Menace: China’s Colonization of the Islamic World & Uyghur Genocide
Abdulhakim Idris, a Uyghur human rights activist based out of Washington D.C., who has dedicated his life to advocate for Uyghurs, this week announced the release of his work, Menace: Chinaâ€™s Colonization of the Islamic World & Uyghur Genocide.
Menace reveals the horrifying truth about how the world has unwittingly helped China realize its dream of becoming a global hegemon and opened its borders to Beijingâ€™s propaganda and ultimately its control. Chinaâ€™s rise to power is the coming to life of George Orwellâ€™s iconic book, 1984.
China currently enjoys as it faces little intervention from the international community as it commits a genocide against Uyghurs. The Beijing administration has tested its political and economic influence’s limitsÂ by facing no retribution as it erects concentration camps, harvests organs of Uyghurs and sterilizes their women. Through the naÃ¯ve belief that by giving China an opportunity to grow richer it would liberalize its politics and become a supporter of democratic values, it was inadvertently allowed to grow into a security risk for the world.
In particular, Menace examines the influence of “Chinese colonialism” on Islamic countries that keeps them silent in the face of China’s war against Islam. In this book, the reasons for the silence of the leading countries of the Islamic world such as Pakistan, Iran and Egypt against the crime of genocide committed by China against the Muslim people of East Turkistan are examined. This book also sheds light on how the Islamic countries and Central Asian republics, which are the target of China, which wants to export the authoritarian regime policies it implements in East Turkestan, to the world under the roof of the Belt and Road Initiative (BRI), are shed on this book. China’s political and economic control left Muslim countries to surrender to their religious beliefs and responsibilities.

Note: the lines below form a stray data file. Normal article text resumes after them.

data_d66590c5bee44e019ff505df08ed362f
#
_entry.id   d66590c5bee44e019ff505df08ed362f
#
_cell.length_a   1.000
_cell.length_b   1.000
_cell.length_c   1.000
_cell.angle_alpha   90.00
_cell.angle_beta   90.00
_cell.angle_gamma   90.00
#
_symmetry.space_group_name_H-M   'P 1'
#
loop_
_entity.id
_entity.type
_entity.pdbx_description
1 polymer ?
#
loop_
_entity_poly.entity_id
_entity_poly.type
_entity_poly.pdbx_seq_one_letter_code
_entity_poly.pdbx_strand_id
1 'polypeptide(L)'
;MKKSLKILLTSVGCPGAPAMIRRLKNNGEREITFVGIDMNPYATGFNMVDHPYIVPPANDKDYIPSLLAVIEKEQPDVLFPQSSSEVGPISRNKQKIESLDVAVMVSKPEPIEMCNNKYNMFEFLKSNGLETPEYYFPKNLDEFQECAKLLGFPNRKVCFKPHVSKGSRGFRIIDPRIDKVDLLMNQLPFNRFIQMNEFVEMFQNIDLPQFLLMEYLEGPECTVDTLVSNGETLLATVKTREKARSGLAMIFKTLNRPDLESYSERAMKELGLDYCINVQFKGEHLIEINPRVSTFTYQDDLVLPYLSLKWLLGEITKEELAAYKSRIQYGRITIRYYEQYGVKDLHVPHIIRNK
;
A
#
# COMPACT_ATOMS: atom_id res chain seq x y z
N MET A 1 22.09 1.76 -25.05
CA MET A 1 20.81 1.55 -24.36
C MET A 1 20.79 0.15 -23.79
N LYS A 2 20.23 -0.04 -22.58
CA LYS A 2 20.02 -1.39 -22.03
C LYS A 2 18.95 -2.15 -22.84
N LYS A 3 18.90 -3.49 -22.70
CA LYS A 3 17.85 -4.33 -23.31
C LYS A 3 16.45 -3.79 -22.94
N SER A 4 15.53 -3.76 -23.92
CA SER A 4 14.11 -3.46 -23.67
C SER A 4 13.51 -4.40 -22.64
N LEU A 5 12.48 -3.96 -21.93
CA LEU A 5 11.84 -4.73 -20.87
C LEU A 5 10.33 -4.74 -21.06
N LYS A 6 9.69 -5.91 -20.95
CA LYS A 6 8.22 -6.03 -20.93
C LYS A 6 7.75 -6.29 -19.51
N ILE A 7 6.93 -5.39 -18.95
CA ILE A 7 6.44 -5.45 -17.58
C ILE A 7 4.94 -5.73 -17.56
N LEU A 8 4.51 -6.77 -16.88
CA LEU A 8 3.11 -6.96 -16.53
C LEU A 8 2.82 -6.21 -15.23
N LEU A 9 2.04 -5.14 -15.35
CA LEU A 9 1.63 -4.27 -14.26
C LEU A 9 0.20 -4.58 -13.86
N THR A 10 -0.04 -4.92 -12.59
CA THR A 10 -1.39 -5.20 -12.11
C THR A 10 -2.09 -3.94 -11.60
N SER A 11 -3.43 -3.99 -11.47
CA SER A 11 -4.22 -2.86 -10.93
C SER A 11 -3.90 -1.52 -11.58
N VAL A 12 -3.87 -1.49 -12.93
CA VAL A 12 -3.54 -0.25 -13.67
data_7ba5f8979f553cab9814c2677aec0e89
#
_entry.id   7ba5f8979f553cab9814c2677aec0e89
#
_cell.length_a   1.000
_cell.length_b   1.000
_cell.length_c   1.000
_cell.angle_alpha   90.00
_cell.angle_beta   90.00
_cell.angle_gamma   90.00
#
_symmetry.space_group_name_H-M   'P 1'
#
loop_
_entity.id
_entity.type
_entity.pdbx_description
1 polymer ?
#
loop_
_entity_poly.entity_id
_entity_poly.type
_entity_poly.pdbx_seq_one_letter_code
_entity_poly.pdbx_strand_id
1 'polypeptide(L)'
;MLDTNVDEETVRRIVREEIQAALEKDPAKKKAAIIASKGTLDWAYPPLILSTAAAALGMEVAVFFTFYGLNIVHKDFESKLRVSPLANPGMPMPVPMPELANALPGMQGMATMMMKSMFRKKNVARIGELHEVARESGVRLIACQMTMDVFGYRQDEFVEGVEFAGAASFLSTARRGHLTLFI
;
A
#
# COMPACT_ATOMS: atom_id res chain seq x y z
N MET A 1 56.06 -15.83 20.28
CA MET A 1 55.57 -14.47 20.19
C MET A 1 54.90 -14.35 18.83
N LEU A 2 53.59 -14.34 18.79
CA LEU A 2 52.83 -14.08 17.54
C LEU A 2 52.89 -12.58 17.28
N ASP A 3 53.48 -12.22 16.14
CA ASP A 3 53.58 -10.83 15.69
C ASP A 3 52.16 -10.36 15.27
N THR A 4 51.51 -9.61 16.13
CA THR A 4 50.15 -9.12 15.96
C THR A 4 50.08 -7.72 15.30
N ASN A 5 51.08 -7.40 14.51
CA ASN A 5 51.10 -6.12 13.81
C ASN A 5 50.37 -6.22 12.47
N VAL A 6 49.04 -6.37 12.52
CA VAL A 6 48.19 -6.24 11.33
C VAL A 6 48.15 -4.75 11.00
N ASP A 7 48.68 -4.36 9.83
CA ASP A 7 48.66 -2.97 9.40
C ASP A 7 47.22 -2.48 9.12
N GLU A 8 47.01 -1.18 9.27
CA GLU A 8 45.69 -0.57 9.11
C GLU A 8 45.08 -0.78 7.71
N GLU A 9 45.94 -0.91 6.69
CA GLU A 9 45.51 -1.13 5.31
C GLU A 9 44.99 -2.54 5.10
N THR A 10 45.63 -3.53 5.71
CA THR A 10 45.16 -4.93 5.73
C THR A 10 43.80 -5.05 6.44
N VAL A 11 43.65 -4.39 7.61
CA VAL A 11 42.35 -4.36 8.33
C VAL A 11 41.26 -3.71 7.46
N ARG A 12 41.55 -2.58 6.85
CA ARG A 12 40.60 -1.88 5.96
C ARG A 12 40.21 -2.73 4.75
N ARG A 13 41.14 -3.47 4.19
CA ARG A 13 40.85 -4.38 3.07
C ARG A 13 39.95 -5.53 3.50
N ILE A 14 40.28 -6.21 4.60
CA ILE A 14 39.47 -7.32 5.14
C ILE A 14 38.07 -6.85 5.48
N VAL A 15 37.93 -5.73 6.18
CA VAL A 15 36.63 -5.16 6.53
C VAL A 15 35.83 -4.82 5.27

The United States, Britain and the European Union are taking the necessary steps to take action against China’s ambition to dominate the world economically. In contrast, it would be appropriate to reach a broader consensus among other states to recognize China as the “Danger from the East”. The threat is a wake-up call to the fact that the sinning of East Turkestan means access to the West, exploitation of the world and ultimately a hegemonic Chinese rule. The book ends by calling on the reader to act by denouncing the genocide of the Uighurs in East Turkistan against the authoritarian regime of China; Underlining that sinning means a key to the rest of the world.